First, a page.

As a professional musician, Tom played the drums and worked in pick-up bands and as a fill-in whenever the union would call. On one gig, Tom got to play backup to a relatively unknown teenage singer by the name of Richie Valens at the Pacoima American Legion Hall!

Tom finally got into aviation in the early 60’s at the Beechcraft dealership at Van Nuys airport. Moving over to Burbank airport in 1963, Tom worked as a surplus salesman for Flying Tiger Airlines. As the name implies, yes this airline was founded and ran by the same aviators who commanded the skies over China in 1940 with their brightly painted Curtiss ’s, and known as the AVG or American Volunteer Group commanded by General Claire Chennault. One of the pilots, Tommy Haywood became a good friend of Tom’s.

In the mid 60’s Lockheed Aircraft Corporation made Tom an offer “he couldn’t refuse”and it must have been a good one as Tom stayed there for 25 years and retired as a Master aircraft painter and artist! Truth be told, Tom would most likely have worked for free as long as he was around airplanes. Mixed in with authoring some of his very first books, Tom treasured every moment, while volunteering at both Ed Maloney’s Planes of Fame museum and Frank Tallman’s Movieland of the Air. As if that were not enough, Tom also found time to serve as VP and President for IPMS Los Angeles from 1966 – 69.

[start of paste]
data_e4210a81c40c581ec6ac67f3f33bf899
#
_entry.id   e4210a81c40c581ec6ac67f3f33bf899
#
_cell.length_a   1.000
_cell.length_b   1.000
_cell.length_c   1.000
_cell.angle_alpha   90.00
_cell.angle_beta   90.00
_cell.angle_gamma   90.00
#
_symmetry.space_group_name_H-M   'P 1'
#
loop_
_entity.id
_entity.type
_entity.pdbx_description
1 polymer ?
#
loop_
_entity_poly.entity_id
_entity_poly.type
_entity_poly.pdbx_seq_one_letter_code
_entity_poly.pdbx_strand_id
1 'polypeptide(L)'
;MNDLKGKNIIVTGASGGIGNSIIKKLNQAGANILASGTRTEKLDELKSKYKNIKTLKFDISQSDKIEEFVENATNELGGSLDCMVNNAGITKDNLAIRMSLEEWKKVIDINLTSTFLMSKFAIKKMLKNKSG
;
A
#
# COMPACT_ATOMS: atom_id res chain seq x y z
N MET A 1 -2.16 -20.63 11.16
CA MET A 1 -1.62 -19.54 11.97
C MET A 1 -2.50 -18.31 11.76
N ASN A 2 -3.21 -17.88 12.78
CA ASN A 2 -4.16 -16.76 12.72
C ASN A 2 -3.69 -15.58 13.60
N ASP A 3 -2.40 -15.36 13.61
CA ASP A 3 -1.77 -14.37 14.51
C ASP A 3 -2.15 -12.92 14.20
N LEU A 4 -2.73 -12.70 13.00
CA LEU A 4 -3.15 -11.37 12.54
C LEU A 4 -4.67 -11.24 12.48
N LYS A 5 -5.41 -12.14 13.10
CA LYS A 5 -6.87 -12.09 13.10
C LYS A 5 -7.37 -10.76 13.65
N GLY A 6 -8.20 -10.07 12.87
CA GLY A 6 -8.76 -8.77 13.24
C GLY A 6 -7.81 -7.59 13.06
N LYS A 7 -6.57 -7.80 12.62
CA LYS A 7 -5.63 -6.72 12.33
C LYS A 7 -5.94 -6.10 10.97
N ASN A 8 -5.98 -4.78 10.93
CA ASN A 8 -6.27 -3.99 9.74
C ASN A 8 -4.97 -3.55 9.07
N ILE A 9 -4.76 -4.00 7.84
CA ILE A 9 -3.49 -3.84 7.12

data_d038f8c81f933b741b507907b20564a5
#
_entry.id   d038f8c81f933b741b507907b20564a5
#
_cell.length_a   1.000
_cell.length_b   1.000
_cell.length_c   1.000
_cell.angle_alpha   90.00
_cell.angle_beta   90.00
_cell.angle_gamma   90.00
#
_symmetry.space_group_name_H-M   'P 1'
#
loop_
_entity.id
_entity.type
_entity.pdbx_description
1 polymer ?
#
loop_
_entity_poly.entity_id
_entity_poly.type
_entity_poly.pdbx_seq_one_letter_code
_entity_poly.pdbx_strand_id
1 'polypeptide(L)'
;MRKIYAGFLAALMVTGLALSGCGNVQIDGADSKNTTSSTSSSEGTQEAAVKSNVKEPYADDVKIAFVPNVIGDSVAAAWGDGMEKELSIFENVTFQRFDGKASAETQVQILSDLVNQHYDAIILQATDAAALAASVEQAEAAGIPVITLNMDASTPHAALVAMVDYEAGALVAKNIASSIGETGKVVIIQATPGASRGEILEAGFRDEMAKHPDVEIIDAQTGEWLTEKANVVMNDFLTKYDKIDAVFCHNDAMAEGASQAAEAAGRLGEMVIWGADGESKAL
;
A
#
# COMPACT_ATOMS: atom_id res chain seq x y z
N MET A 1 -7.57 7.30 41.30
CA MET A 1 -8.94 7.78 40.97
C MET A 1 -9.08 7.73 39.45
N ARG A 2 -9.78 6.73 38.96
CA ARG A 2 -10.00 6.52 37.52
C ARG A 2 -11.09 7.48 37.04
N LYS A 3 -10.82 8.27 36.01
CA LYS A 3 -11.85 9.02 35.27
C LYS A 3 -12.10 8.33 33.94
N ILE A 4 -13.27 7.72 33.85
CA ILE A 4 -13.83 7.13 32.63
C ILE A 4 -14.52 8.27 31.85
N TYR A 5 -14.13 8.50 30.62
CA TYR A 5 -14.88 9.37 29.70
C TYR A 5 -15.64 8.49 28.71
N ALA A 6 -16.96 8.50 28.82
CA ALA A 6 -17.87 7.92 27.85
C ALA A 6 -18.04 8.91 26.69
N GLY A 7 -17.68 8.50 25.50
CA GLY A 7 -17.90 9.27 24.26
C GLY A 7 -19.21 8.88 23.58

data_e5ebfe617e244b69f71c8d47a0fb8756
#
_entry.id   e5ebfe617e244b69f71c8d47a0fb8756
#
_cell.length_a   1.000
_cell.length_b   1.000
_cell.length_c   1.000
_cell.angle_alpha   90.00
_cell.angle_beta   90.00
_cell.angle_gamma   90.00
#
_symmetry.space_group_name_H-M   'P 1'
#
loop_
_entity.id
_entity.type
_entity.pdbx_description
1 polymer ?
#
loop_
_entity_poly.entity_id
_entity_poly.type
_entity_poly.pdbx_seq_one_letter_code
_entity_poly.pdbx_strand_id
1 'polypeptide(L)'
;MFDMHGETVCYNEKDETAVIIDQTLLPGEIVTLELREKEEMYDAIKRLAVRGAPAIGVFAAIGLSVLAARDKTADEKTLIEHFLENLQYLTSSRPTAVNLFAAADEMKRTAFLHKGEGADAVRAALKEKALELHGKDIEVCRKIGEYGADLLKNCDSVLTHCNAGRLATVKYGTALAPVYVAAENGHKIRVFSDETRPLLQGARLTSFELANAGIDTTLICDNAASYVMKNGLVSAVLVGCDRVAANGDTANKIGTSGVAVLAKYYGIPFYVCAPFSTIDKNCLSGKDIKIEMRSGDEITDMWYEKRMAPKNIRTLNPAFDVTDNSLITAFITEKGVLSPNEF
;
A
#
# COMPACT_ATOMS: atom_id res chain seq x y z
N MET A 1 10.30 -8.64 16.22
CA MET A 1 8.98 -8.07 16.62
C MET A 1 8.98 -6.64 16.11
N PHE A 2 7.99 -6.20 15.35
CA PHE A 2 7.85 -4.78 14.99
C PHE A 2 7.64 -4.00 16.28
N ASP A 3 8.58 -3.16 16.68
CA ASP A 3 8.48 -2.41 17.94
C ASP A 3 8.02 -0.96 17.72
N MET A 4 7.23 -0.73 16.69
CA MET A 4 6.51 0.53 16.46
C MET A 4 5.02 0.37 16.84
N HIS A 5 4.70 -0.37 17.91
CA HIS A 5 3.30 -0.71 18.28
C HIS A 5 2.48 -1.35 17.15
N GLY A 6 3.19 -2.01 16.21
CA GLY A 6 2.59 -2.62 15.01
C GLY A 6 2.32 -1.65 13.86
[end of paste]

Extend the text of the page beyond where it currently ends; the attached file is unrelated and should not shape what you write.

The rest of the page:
After retiring from Lockheed in the mid 80’s, Tom continued to research and write numerous books on USMC, USN, and USCG aircraft, and was co-founder of the Missouri Aviation Historical Society. He also loved building models in his spare time, and if a kit did not exist, no problem, Tom would get a set of plans and start carving out a piece of wood! Always a dear friend, Tom was quick to answer any question about aviation or send photos with detailed explanations to anyone requesting such material.

He joins a sadly growing list of men, humble all, who were of the same mark. Men such as Pete Bowers, Harry Gann, Bill Riley, and many more who were so devoted to insuring that the history of aviation was properly chronicled for all generations. Tom is survived by his loving wife of 63 years Rosalind, 7 children, 14 grandchildren, and 7 great grandchildren. A Memorial Service is being planned and will be held via Zoom in the near future. If you would like to participate in this meeting please contact Linda VanCourt at [email protected] or text 818-322-5371. Flowers may be sent to the following address:314 South Main St. # 78Angels Camp, CA 95222

6 responses

  1. TC...A fine salute to your friend, Tom Doll. May he rest in peace.

  2. Blue skies and calm waters to your friend.

  3. RIP to your friend, Tom.

  4. Tom, like yourself I had the pleasure of knowing Tom Doll and I can vouch for his aviation knowledge and generosity. Tom was a fine modeler too. It was our privilege to have known him.
    May he rest in peace after a life well lived.

  5. Condolences. Rest in Peace.